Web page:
To coincide with the original Opteron processor's sixth anniversary, AMD showed the latest version of its server roadmap to the press earlier this afternoon. Among other revelations, the company said its 12-core Magny-Cours processors will launch in the first quarter of 2010. A 16-core, 32nm successor based on the next-gen Bulldozer architecture will follow in 2011, as well.
First things first, though. AMD reiterated the new June launch schedule for Istanbul, its six-core Opteron processor. Istanbul will augment the two-, four-, and eight-socket Opteron lineups with up to 30% higher performance within the same thermal envelopes, the company says. AMD also prides itself on the fact that it will end up taking the first Istanbul tape-out to production—that's the first blueprint sent to GlobalFoundries for manufacturing.
In the first quarter of next year, AMD plans to introduce a revamped server platform together with the 12-core Magny-Cours CPU. Rather than continue the tradition of the one-size-fits-all Socket F, AMD will offer two distinct platforms with different capabilities and different Opteron lines tied to them:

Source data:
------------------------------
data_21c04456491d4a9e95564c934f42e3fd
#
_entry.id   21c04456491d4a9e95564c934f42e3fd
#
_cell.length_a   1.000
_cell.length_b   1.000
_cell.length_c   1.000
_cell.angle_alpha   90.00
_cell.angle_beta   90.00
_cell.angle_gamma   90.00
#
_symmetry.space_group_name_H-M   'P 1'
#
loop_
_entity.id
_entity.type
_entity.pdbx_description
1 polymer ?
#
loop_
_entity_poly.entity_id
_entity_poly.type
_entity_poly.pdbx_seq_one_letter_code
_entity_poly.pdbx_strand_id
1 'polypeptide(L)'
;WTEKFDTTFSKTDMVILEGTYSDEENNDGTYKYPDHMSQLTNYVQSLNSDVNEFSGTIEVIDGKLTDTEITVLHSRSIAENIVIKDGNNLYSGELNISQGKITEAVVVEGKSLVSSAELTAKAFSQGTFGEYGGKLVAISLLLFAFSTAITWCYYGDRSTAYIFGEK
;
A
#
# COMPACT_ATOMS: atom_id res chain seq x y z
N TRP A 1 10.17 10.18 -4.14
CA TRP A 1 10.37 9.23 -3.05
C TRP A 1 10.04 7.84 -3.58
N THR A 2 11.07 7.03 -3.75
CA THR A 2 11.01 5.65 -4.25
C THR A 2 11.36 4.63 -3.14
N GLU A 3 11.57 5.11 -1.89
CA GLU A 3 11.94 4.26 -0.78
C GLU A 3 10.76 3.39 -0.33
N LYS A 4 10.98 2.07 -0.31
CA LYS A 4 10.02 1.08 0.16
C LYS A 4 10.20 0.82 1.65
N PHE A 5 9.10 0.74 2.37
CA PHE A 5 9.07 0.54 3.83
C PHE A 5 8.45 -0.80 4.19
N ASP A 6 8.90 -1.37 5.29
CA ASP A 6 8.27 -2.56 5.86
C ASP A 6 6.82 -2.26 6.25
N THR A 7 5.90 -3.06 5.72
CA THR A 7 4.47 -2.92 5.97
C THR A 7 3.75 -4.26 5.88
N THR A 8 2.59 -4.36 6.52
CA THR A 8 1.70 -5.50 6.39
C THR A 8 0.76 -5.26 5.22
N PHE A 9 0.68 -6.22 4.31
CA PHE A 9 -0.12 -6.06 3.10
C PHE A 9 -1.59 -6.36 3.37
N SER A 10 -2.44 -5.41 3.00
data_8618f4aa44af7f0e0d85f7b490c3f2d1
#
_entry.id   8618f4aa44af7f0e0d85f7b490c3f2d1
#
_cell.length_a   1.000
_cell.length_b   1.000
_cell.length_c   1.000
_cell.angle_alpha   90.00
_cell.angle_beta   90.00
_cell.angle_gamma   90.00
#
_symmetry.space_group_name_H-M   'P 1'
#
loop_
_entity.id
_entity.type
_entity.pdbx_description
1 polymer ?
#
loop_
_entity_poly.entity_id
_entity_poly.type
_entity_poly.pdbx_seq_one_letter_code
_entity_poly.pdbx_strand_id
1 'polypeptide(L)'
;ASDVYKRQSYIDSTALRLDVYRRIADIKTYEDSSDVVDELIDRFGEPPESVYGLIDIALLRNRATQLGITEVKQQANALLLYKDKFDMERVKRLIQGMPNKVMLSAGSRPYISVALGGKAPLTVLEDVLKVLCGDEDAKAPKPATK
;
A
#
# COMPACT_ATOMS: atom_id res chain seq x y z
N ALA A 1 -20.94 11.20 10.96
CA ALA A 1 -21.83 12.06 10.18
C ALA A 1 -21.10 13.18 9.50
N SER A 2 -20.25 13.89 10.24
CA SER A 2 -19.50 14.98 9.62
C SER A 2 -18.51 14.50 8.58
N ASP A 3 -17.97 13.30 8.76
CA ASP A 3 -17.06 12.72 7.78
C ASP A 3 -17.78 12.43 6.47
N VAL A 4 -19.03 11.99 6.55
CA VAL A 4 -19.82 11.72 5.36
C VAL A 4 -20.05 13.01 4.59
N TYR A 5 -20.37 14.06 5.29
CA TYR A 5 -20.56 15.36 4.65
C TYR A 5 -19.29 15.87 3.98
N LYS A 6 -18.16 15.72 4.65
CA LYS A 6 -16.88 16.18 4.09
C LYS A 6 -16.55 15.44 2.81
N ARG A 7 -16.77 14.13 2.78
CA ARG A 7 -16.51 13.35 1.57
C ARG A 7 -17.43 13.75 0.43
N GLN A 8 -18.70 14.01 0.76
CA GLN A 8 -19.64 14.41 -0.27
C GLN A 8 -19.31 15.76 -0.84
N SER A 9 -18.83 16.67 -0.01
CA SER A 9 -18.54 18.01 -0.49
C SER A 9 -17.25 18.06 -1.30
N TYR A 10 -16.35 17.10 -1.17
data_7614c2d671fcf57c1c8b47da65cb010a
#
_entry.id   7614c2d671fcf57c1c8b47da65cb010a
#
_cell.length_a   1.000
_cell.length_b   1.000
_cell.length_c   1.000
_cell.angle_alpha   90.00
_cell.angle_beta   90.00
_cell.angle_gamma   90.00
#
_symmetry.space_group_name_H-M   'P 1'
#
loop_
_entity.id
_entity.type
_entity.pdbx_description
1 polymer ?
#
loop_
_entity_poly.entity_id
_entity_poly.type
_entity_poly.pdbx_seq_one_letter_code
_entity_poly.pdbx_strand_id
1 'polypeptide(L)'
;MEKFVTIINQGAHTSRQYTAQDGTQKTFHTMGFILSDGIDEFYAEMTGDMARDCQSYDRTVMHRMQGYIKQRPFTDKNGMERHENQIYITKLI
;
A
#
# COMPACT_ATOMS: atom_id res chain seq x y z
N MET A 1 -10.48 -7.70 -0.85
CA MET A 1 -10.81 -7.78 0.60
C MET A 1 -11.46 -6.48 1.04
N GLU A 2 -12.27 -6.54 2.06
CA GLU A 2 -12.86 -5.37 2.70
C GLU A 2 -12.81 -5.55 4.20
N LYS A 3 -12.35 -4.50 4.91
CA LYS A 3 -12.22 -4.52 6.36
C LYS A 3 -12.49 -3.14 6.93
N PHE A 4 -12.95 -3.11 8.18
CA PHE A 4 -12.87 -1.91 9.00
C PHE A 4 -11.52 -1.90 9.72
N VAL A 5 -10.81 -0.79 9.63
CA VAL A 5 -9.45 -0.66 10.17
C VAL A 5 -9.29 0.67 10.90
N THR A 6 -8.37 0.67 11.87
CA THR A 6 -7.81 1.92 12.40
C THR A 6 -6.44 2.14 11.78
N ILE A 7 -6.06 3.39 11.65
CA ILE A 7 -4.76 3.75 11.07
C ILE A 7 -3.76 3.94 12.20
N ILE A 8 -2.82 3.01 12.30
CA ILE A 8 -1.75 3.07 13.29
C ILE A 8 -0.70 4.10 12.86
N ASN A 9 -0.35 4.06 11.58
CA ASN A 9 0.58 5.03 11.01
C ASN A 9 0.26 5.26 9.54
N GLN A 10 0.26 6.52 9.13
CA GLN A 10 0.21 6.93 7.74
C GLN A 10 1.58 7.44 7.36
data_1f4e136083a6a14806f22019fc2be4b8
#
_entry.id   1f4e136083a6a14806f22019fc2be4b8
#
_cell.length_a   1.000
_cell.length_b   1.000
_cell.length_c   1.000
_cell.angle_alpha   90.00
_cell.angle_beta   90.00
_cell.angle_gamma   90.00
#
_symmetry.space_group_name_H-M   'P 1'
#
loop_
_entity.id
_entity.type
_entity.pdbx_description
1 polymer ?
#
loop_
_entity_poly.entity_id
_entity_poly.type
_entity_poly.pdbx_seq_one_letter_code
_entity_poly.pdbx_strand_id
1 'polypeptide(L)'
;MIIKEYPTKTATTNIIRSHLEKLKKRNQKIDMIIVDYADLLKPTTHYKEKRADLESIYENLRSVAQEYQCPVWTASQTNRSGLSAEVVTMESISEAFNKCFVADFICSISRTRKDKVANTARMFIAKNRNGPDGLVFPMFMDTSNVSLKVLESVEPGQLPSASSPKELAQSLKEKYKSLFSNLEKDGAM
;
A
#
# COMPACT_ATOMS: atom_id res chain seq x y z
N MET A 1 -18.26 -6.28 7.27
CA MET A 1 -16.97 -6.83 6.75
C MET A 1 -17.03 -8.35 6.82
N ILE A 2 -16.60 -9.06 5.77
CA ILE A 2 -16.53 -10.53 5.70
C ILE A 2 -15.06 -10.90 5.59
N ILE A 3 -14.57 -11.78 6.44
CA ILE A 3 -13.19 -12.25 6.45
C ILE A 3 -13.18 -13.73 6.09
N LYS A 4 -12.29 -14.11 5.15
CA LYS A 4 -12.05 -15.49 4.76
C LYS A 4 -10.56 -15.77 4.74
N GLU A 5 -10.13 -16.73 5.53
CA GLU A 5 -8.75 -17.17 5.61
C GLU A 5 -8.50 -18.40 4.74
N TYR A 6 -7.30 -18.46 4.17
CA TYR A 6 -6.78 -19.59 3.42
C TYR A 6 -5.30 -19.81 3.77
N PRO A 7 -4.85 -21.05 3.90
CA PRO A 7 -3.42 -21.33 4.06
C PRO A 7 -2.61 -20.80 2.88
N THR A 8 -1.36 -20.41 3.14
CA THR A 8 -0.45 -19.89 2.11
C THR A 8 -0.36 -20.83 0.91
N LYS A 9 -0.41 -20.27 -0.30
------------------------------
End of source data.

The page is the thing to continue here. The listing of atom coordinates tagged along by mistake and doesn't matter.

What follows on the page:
Magny-Cours will be the first member of the Opteron 6000 series, which will slip into two- and four-socket G34 systems with quad-channel DDR3 memory, up to 12 DIMM slots per socket, and quadruple HyperTransport 3.0 links. AMD plans nine Magny-Cours variants with 8-12 cores and ACP ratings of 105W, 75W, and 55W.
For one- and two-socket servers, AMD will also offer Opteron 4000-series processors with a new C32 platform. The first Opteron 4000 CPUs are code-named Lisbon; they'll feature 4-6 cores and 75W, 55W, and 40W power envelopes.
The following year, AMD will make the move to its next-gen 32nm Bulldozer core—and with it, 16-core Interlagos processors that will be drop-in compatible with G34 systems. In the Opteron 4000 line, Lisbon will be succeeded by 32nm Valencia processors with 6-8 cores.
So, how will all these next-gen CPUs perform? We'll have to test them ourselves to be sure, but AMD provided some in-house projections for Istanbul, Magny-Cours, and Interlagos:
AMD is evidently banking on major performance improvements, especially in the case of Magny-Cours, which it expects to nearly double integer performance compared to Istanbul. The company expects Bulldozer to make major strides in terms of floating-point performance compared to its predecessors, as well. Bulldozer should also debut in desktops in 2011.
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